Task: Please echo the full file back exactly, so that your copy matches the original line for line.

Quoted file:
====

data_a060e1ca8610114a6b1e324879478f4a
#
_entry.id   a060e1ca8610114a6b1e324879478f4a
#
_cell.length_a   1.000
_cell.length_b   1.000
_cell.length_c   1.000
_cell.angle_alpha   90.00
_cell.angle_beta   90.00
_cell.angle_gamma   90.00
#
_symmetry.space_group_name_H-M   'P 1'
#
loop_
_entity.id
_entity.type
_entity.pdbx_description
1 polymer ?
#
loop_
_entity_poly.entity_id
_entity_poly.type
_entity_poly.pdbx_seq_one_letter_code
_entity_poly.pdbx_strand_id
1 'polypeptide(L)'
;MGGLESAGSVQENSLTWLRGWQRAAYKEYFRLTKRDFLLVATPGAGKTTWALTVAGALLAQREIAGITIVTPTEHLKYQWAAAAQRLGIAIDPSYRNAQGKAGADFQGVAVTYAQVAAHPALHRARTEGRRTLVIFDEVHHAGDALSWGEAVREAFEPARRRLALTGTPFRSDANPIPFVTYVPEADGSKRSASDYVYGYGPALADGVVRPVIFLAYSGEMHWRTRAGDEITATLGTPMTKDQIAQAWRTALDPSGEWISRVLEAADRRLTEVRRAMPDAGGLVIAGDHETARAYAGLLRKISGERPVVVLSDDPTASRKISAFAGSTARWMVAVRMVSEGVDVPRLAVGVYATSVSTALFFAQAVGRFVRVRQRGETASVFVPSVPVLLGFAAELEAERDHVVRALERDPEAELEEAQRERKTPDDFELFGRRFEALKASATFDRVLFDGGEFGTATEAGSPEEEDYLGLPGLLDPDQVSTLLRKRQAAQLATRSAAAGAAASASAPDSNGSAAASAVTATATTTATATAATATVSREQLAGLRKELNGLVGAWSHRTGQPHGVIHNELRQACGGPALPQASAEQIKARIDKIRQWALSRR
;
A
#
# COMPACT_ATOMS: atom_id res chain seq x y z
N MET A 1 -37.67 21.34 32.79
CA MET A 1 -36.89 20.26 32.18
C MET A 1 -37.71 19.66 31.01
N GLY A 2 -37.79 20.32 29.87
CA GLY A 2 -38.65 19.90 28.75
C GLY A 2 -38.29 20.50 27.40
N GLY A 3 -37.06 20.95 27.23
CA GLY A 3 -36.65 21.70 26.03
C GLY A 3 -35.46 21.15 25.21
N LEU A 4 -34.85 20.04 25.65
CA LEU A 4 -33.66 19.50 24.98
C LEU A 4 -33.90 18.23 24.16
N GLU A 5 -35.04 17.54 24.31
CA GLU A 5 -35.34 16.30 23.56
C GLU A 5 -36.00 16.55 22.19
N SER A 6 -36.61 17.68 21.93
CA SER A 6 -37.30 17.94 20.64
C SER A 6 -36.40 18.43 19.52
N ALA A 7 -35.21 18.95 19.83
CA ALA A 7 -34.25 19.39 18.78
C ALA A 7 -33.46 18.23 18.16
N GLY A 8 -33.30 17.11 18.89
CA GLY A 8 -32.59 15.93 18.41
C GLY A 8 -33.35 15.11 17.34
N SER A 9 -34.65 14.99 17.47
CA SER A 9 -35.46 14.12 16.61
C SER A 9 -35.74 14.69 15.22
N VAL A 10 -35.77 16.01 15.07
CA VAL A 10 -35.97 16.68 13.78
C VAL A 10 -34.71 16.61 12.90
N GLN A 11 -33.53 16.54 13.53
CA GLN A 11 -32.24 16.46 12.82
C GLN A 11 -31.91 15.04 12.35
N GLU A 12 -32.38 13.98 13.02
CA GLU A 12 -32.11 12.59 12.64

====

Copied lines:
data_a060e1ca8610114a6b1e324879478f4a
#
_entry.id   a060e1ca8610114a6b1e324879478f4a
#
_cell.length_a   1.000
_cell.length_b   1.000
_cell.length_c   1.000
_cell.angle_alpha   90.00
_cell.angle_beta   90.00
_cell.angle_gamma   90.00
#
_symmetry.space_group_name_H-M   'P 1'
#
loop_
_entity.id
_entity.type
_entity.pdbx_description
1 polymer ?
#
loop_
_entity_poly.entity_id
_entity_poly.type
_entity_poly.pdbx_seq_one_letter_code
_entity_poly.pdbx_strand_id
1 'polypeptide(L)'
;MGGLESAGSVQENSLTWLRGWQRAAYKEYFRLTKRDFLLVATPGAGKTTWALTVAGALLAQREIAGITIVTPTEHLKYQWAAAAQRLGIAIDPSYRNAQGKAGADFQGVAVTYAQVAAHPALHRARTEGRRTLVIFDEVHHAGDALSWGEAVREAFEPARRRLALTGTPFRSDANPIPFVTYVPEADGSKRSASDYVYGYGPALADGVVRPVIFLAYSGEMHWRTRAGDEITATLGTPMTKDQIAQAWRTALDPSGEWISRVLEAADRRLTEVRRAMPDAGGLVIAGDHETARAYAGLLRKISGERPVVVLSDDPTASRKISAFAGSTARWMVAVRMVSEGVDVPRLAVGVYATSVSTALFFAQAVGRFVRVRQRGETASVFVPSVPVLLGFAAELEAERDHVVRALERDPEAELEEAQRERKTPDDFELFGRRFEALKASATFDRVLFDGGEFGTATEAGSPEEEDYLGLPGLLDPDQVSTLLRKRQAAQLATRSAAAGAAASASAPDSNGSAAASAVTATATTTATATAATATVSREQLAGLRKELNGLVGAWSHRTGQPHGVIHNELRQACGGPALPQASAEQIKARIDKIRQWALSRR
;
A
#
# COMPACT_ATOMS: atom_id res chain seq x y z
N MET A 1 -37.67 21.34 32.79
CA MET A 1 -36.89 20.26 32.18
C MET A 1 -37.71 19.66 31.01
N GLY A 2 -37.79 20.32 29.87
CA GLY A 2 -38.65 19.90 28.75
C GLY A 2 -38.29 20.50 27.40
N GLY A 3 -37.06 20.95 27.23
CA GLY A 3 -36.65 21.70 26.03
C GLY A 3 -35.46 21.15 25.21
N LEU A 4 -34.85 20.04 25.65
CA LEU A 4 -33.66 19.50 24.98
C LEU A 4 -33.90 18.23 24.16
N GLU A 5 -35.04 17.54 24.31
CA GLU A 5 -35.34 16.30 23.56
C GLU A 5 -36.00 16.55 22.19
N SER A 6 -36.61 17.68 21.93
CA SER A 6 -37.30 17.94 20.64
C SER A 6 -36.40 18.43 19.52
N ALA A 7 -35.21 18.95 19.83
CA ALA A 7 -34.25 19.39 18.78
C ALA A 7 -33.46 18.23 18.16
N GLY A 8 -33.30 17.11 18.89
CA GLY A 8 -32.59 15.93 18.41
C GLY A 8 -33.35 15.11 17.34
N SER A 9 -34.65 14.99 17.47
CA SER A 9 -35.46 14.12 16.61
C SER A 9 -35.74 14.69 15.22
N VAL A 10 -35.77 16.01 15.07
CA VAL A 10 -35.97 16.68 13.78
C VAL A 10 -34.71 16.61 12.90
N GLN A 11 -33.53 16.54 13.53
CA GLN A 11 -32.24 16.46 12.82
C GLN A 11 -31.91 15.04 12.35
N GLU A 12 -32.38 13.98 13.02
CA GLU A 12 -32.11 12.59 12.64